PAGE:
From a 2014 discussion at Fail-Fandomanon:
[Gen] originally stood for "general". You had slash zines and general zines. General, at that point, also included het, though the het porn was usually categorized as "Adult" - but it was still filed with the General stuff. [14]

Sometime in the early/mid 90s, General and Relationshipper split off from each other. At that point 'shipper exclusively meant het. Slashers were not 'shippers. So you had General, Shipper, and Slash. (I think the split came in X-Files fandom, which invented the entire term 'relationshipper', which is where we get ship from, and had the Mulder/Scully vs No Romance wars, but don't quote me on that.)[15]

Then, in the early 00s, 'shipper lost it's apostrophe, lost it's -per, and just became "ship". It stopped meaning exclusively m/f, and started meaning all romantic relationships in fic, which is when we start calling things "het".

Gen, which had long since lost it's -eral, therefore became exclusively about non-romance sometime in the mid 90s, because the romance camps had so firmly split themselves into separate categories by that point. [16]

Ship War

A clash between rival groups of pairing supporters is called a "ship war" or "shipping war".

Jack/Daniel icon with text "I will go down with this ship."

Because of their homophones, the terms are often accompanied or embellished by nautical or maritime imagery (for example, if canon makes a particular pairing unlikely or difficult to write, shippers may say it has "sunk their ship.") When the song "White Flag" by Dido came out, one of its lyrics, "I will go down with this ship," became a motto for passionate shipping, appearing on many, many Livejournal icons, banner graphics and other website and blog decorations. A factor in the rapid adoption of this quote by fandom may have been the use of David Boreanaz (Angel) as Dido's stalker / love interest in the music video,[17] at a time when the Spuffy v Bangel ship war was still arousing passions in Buffy fandom.

Shipper and Ship Nicknames

Shippers of a particular pairing may make up names to describe themselves, such as the Rocketshippers of Pokémon fandom. Sometimes shipper names denote a specific subgroup of fans of that pairing, such as the Harmonians in Harry Potter or Larries in One Direction.

Nicknames for the ships themselves are ubiquitous and usually follow specific naming conventions. In the 2010s, portmanteaus or smooshnames (e.g. "Johnlock" or "Destiel") are particularly common. A single relationship may have multiple names. See Pairing Name for more detail.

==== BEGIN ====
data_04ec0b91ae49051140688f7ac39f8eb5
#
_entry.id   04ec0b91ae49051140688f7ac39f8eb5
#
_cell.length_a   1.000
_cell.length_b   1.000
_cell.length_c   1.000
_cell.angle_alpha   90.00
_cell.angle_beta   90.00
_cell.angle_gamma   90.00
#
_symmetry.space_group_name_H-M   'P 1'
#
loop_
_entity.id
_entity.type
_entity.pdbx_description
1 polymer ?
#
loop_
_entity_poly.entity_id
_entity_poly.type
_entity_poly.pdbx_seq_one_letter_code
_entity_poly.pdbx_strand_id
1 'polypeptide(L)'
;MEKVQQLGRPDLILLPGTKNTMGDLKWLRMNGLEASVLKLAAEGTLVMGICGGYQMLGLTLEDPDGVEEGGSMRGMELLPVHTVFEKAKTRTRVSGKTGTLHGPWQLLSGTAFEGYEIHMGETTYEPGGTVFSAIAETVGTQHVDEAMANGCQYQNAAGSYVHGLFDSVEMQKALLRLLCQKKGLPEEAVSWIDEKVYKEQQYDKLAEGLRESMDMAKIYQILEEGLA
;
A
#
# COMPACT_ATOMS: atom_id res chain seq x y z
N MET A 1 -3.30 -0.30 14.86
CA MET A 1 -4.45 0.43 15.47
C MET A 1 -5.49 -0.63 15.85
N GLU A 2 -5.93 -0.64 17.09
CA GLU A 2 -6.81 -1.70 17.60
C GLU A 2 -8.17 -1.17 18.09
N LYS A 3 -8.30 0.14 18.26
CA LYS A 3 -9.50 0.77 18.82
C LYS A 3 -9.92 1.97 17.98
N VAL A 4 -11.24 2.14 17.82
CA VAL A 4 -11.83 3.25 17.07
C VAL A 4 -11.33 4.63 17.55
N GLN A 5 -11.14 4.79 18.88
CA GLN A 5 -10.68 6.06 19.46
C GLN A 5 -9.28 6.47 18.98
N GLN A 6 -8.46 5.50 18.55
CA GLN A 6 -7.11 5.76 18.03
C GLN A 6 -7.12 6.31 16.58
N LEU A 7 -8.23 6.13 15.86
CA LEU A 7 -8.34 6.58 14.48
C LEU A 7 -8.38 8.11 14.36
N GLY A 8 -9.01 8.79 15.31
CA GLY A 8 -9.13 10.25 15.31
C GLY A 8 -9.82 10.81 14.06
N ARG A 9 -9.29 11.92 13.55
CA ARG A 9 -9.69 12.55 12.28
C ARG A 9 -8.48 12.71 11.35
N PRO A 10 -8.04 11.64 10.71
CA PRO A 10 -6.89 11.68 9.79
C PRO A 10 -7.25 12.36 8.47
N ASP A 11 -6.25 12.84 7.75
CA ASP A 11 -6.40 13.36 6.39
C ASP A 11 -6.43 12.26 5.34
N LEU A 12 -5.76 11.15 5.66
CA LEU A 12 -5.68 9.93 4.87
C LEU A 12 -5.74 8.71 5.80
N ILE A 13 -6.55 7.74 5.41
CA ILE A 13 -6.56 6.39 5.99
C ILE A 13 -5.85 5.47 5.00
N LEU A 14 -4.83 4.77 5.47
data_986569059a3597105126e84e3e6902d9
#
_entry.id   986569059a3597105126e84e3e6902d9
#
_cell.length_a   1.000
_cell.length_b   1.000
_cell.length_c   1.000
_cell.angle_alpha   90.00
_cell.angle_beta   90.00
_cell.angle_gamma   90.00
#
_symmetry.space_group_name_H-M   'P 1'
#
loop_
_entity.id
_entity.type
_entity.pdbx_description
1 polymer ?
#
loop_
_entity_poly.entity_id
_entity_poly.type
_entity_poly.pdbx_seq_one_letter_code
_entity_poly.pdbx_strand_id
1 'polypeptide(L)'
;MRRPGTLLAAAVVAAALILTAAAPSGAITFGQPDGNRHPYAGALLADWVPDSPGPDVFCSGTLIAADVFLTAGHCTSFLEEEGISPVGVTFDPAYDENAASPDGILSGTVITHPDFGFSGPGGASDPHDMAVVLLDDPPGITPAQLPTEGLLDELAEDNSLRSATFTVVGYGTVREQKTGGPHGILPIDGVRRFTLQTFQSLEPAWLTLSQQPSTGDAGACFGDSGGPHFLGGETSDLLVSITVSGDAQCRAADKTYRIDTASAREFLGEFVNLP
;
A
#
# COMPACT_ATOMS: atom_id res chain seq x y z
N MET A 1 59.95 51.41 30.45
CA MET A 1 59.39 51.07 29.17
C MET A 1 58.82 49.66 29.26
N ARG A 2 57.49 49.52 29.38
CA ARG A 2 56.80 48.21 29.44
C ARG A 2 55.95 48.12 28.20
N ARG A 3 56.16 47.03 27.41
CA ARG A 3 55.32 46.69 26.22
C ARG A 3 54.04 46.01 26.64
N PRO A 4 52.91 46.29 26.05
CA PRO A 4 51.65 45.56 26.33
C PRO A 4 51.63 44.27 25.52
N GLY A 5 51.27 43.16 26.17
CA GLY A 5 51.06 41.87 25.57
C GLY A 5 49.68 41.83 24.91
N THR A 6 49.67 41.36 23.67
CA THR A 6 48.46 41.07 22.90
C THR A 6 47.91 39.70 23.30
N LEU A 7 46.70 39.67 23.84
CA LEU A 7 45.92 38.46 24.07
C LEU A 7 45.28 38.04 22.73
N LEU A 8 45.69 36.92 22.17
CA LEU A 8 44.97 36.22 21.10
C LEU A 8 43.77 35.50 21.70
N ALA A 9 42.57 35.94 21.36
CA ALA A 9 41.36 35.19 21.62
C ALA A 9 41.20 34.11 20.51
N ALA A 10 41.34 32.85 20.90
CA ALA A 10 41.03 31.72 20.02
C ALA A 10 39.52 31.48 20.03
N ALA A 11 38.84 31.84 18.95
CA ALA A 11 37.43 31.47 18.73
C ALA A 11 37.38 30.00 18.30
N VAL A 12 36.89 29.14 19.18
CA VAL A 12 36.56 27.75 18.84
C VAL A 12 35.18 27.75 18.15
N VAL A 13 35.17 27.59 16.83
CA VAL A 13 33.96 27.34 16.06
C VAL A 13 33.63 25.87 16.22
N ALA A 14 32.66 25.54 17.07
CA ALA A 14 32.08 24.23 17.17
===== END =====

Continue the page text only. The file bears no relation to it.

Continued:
Some 1990s Practical Advice for the X-Files Fan

Could be practical for many fandoms!

See "Dealing with Discrimination".

Some excerpts:

You're cornered and different from everyone else. The only 'shipper in a room full of Naxis. You have nowhere to turn, nowhere to hide, and soon you find yourself at the end of a long line of flame-throwers. What do you do? Seek immediate help! Perhaps you'll find some here. . .

After any form of discrimination, you need to reassure yourself of your faith and belief in Mulder and Scully's relationship. For some, this reassurance may come instantly from within themselves, but others who find themselves growing highly emotional and feel their beliefs may have been shaken by the attack, there are steps to take to bring yourself back to 'shipperdom.

What to do after an e-mail attack: Depending on the degree of the attack, from mild to heartshaking, one should always counter-respond, but not defensively.

For the short-written, one-email attacker, a short simple note is good. For example, a response could be "Thanks for writing. I watch X-Files the way I do because that's how I like it. I'll leave you alone if you do the same for me. Sound fair?" Always sign your note, as many attackers tend not to. Signing shows class and the need to let people know who you are.
What to do after an online attack: Online, chat room attacks are more difficult to handle because of their instant quality. You may find yourself cornered by a group of anti-shippers, unable to escape. Your safest bet is to get the hell out of there and seek out a 'shipper-friendly room. But if you're feeling brave, imagine all the anti-shippers as Marita Covarrubias--I'm sure you'll figure out what to do then ;)

Further Reading/Meta

Notes

  1. johnlockinthetardiswiththeimpala
  2. Kate Knibb's comment in How Horny X-Files Lovers Created a New Type of Online Fandom, Archived version, 2015
  3. from the introduction to A Woman's Touch by Leyla Harrison
  4. NEW: TITLE 17 [1/1], post by Amy Schatz, alt.tv.x-files.creative, April 20, 1996.
  5. Gossamer Interview with an Author: Alec Nevala-Lee (LoneGunGuy)
  6. Clarification (was Re: My problem with 'anti-relationshippers'....), Eric Johns, alt.tv.x-files.creative, May 17, 1996
  7. post to the Virgule-L mailing list dated Dec 16, 1997, quoted anonymously with permission.
  8. Quoted with permission.
  9. It is unclear if "relationshipping" is used here as a verb or a noun.
  10. Gossamer Interview with an Author: Alec Nevala-Lee (LoneGunGuy)
  11. This is a quote used by Heidi Tandy in a chapter of Fic: Why Fanfiction Is Taking Over the World (2013), though the exact provenance of the quote is not included. See Fic: Why Fanfiction is Taking Over the World - How Harry Potter Fanfiction Changed the World - Heidi Tandy (Heidi8) - Page 5 - Wattpad,
  12. comment by Lia at [https://beta.groups.yahoo.com/neo/groups/ParadigmOfUncertainty/conversations/messages/12241 12241Re: DV2], October 5, 2001
  13. posted September 1, 2004
  14. This changed the original meaning of "gen", which was a fanwork that took place in the canon universe, but with none of the original characters. Nu Ormenel was gen in this sense.
  15. It was, in fact, fans of The X-Files along with fans of Lois & Clark: The New Adventures of Superman.
  16. March 23, 2014, at Fail-Fandomanon; WebCite
  17. White Flag video on YouTube (retrieved July 4th 2015)